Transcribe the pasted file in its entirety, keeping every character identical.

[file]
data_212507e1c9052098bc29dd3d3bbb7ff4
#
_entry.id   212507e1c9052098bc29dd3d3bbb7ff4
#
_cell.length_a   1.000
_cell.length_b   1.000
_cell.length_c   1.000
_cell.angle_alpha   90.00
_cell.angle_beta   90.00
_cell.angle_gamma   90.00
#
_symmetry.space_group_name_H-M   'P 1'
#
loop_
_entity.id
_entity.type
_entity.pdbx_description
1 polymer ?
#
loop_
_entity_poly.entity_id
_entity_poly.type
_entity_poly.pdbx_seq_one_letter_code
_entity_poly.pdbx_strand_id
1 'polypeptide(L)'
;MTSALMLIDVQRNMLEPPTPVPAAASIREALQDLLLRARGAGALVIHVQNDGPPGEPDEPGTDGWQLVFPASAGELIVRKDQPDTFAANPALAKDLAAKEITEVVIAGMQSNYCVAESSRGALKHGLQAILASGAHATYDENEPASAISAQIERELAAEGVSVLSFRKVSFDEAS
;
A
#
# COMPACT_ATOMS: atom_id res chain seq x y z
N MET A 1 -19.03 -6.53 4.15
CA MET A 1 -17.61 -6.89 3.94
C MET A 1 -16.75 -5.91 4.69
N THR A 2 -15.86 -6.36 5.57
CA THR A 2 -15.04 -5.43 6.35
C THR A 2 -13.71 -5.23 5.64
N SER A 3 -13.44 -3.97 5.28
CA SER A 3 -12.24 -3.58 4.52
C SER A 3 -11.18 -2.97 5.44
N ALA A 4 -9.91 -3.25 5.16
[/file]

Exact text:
data_212507e1c9052098bc29dd3d3bbb7ff4
#
_entry.id   212507e1c9052098bc29dd3d3bbb7ff4
#
_cell.length_a   1.000
_cell.length_b   1.000
_cell.length_c   1.000
_cell.angle_alpha   90.00
_cell.angle_beta   90.00
_cell.angle_gamma   90.00
#
_symmetry.space_group_name_H-M   'P 1'
#
loop_
_entity.id
_entity.type
_entity.pdbx_description
1 polymer ?
#
loop_
_entity_poly.entity_id
_entity_poly.type
_entity_poly.pdbx_seq_one_letter_code
_entity_poly.pdbx_strand_id
1 'polypeptide(L)'
;MTSALMLIDVQRNMLEPPTPVPAAASIREALQDLLLRARGAGALVIHVQNDGPPGEPDEPGTDGWQLVFPASAGELIVRKDQPDTFAANPALAKDLAAKEITEVVIAGMQSNYCVAESSRGALKHGLQAILASGAHATYDENEPASAISAQIERELAAEGVSVLSFRKVSFDEAS
;
A
#
# COMPACT_ATOMS: atom_id res chain seq x y z
N MET A 1 -19.03 -6.53 4.15
CA MET A 1 -17.61 -6.89 3.94
C MET A 1 -16.75 -5.91 4.69
N THR A 2 -15.86 -6.36 5.57
CA THR A 2 -15.04 -5.43 6.35
C THR A 2 -13.71 -5.23 5.64
N SER A 3 -13.44 -3.97 5.28
CA SER A 3 -12.24 -3.58 4.52
C SER A 3 -11.18 -2.97 5.44
N ALA A 4 -9.91 -3.25 5.16